Biocide or Medical Device – the borderline cases
Determining the appropriate regulatory status of products that contain one or more biocidal active substances can potentially lead to confusion. It is especially relevant when it is not clear whether the product is covered by the Medical Devices (MDD) or Biocide directive.
One of the biggest distinguishing issues is related to disinfectants. General disinfectants fall under the Biocides Directive 98/8/EC. However, Article 1 (2) of this Directive excludes products that are defined within the scope of Medical Devices Directive 93/42/EEC. Therefore, a certain level of confusion could potentially appear.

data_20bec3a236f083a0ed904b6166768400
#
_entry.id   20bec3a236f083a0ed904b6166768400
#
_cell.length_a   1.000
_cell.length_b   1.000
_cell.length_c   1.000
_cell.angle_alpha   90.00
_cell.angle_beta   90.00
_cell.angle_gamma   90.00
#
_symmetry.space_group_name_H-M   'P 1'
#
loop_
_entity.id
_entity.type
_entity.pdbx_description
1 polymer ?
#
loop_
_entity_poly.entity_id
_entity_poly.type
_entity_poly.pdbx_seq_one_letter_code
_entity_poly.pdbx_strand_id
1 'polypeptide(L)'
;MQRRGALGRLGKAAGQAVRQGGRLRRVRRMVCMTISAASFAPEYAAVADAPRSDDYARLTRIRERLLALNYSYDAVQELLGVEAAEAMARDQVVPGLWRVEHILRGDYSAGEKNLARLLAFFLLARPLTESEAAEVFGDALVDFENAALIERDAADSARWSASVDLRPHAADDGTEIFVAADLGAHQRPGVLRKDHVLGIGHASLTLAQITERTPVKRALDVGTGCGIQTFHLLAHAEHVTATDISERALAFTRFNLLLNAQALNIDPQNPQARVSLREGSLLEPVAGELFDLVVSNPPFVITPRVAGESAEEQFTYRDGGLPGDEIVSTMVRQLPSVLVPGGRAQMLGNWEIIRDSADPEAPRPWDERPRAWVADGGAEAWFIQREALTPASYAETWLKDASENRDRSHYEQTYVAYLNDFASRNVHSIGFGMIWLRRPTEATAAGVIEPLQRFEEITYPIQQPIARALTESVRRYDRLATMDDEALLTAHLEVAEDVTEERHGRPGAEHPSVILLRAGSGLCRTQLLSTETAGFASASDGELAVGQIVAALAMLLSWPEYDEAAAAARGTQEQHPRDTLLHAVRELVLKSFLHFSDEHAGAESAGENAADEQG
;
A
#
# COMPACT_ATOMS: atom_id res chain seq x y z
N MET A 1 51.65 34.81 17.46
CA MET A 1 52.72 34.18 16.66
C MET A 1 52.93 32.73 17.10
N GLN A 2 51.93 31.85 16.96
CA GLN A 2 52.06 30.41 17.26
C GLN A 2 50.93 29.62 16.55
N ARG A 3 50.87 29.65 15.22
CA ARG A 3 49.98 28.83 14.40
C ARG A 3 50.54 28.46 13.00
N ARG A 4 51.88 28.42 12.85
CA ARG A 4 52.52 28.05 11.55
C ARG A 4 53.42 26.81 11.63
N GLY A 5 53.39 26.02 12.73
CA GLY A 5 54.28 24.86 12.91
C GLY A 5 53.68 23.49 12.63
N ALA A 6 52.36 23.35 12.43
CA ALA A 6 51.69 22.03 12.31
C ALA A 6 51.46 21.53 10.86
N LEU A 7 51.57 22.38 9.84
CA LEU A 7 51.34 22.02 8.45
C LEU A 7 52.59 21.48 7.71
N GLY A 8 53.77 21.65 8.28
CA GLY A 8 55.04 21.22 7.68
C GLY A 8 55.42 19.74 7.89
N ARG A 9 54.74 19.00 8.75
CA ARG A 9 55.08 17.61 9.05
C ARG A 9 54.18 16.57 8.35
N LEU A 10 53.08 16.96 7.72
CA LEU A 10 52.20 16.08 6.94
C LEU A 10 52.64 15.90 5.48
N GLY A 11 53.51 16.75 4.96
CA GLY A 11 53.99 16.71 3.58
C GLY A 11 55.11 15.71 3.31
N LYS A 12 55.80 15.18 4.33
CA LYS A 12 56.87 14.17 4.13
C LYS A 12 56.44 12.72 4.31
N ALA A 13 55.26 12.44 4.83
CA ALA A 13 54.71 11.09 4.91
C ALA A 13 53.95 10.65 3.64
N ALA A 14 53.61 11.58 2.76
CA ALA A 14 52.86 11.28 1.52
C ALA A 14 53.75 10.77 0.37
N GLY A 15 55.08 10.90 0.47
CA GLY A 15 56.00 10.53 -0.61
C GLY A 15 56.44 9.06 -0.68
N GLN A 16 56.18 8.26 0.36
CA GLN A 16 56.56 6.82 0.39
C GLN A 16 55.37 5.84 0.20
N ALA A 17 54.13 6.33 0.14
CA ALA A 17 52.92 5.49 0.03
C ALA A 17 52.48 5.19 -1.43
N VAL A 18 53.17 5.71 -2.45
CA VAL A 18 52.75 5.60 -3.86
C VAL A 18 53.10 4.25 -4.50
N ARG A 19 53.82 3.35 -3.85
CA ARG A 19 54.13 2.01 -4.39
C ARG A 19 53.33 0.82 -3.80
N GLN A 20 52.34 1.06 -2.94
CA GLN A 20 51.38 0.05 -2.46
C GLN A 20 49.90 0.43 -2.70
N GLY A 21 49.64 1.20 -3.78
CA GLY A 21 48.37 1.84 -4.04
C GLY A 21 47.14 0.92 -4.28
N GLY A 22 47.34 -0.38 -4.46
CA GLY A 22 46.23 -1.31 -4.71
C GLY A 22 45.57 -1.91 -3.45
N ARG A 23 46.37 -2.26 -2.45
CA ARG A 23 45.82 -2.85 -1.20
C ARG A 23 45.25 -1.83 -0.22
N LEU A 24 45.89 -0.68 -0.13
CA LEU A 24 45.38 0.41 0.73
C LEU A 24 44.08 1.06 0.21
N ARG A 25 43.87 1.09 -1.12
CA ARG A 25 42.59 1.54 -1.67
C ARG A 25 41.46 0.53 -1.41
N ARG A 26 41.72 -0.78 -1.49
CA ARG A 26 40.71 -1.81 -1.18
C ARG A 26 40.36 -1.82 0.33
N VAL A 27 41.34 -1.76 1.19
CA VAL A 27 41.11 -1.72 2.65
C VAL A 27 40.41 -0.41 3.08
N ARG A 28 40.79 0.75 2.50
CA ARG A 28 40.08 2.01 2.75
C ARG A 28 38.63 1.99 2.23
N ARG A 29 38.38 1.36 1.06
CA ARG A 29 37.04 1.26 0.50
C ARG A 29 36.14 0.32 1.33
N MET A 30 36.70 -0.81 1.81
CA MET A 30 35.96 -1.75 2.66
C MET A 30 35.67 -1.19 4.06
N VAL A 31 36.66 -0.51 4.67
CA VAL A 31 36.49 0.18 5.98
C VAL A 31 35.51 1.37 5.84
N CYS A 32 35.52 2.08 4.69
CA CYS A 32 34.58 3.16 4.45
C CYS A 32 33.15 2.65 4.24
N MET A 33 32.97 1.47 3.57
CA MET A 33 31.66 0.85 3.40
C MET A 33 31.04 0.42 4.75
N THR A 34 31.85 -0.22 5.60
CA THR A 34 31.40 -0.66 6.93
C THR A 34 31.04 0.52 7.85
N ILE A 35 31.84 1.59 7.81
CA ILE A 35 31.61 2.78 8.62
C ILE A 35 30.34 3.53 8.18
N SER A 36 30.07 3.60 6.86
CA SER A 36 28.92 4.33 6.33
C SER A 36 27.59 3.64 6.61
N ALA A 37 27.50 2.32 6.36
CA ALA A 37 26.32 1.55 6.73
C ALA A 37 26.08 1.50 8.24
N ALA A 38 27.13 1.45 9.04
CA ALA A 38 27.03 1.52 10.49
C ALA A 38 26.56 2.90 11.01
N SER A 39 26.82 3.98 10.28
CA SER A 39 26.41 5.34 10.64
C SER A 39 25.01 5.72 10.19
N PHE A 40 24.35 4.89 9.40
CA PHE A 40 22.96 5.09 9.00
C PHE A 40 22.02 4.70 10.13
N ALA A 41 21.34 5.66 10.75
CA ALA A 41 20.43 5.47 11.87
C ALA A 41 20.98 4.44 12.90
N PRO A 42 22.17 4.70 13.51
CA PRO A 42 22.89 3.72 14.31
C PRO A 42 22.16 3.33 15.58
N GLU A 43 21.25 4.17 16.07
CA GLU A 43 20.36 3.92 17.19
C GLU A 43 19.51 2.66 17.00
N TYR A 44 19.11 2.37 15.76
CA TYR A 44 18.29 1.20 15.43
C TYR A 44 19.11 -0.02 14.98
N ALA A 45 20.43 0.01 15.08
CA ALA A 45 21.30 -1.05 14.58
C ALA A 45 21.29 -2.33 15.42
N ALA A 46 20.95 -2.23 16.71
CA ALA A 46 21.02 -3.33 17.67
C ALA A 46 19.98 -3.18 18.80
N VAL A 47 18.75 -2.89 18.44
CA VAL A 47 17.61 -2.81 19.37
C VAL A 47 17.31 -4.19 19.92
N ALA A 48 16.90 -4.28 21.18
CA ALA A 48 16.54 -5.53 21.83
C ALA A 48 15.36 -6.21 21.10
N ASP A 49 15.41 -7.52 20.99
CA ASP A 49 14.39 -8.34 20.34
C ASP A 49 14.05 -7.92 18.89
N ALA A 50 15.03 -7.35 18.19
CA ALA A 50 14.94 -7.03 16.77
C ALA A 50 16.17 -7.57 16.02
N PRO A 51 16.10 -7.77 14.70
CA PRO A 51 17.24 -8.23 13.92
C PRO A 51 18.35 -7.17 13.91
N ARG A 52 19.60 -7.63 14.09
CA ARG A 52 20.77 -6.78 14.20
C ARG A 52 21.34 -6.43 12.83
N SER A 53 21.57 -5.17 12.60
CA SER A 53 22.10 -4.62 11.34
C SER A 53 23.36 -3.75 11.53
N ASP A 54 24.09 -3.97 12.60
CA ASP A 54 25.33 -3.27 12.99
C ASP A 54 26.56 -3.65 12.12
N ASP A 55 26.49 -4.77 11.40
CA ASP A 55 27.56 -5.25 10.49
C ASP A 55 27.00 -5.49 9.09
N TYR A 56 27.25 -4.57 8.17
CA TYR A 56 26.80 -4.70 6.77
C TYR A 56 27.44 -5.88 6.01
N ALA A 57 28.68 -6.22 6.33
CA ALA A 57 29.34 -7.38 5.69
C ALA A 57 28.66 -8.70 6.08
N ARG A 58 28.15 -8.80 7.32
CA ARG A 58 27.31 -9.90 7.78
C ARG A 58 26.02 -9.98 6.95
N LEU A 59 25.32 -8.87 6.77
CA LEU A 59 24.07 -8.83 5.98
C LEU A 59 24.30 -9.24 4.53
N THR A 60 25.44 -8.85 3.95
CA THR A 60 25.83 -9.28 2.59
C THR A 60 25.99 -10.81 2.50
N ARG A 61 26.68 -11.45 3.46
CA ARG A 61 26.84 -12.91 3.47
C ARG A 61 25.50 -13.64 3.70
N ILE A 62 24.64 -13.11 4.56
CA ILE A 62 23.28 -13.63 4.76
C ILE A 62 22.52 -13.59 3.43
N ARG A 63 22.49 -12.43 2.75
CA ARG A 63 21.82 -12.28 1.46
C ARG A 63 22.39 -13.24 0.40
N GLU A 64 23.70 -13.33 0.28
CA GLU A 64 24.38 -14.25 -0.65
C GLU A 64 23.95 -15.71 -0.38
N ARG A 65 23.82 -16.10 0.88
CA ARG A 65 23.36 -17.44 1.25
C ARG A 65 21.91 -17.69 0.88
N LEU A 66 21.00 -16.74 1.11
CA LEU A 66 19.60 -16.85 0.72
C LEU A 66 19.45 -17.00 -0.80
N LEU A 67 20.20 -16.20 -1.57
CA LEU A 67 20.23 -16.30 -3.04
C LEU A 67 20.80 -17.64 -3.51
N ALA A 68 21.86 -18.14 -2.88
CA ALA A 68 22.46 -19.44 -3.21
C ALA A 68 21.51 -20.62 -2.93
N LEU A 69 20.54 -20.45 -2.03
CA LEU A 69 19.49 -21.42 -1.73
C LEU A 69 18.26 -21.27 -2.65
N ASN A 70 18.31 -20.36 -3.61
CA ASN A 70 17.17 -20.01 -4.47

Mistakenly, hand disinfectants tend to be classified as medical devices. However, these products are intended for disinfecting hands and not devices, and as such will likely be covered by the Biocides Directive instead of the MDD.
Similarly, manufacturers often place insect repellents on the EU Market as medical devices by claiming that they prevent human exposure to diseases transferred by mosquitoes. However, these products are primarily intended to repel insects, such as mosquitoes and prevent insect bites. Therefore, insect repellents cannot be considered as medical devices and instead fall under the Biocides Directive 98/8/EC.
Last but not least, multipurpose disinfectants need to be carefully differentiated. Usually disinfectant products are regulated within the biocides legal framework. However, those products that are specifically intended for disinfecting medical devices fall within the scope of the Medical Devices Directive. Nevertheless, products with a multiple purpose which may be used occasionally in a medical environment are covered by the Biocides Directive instead of the Medical Devices Directive.
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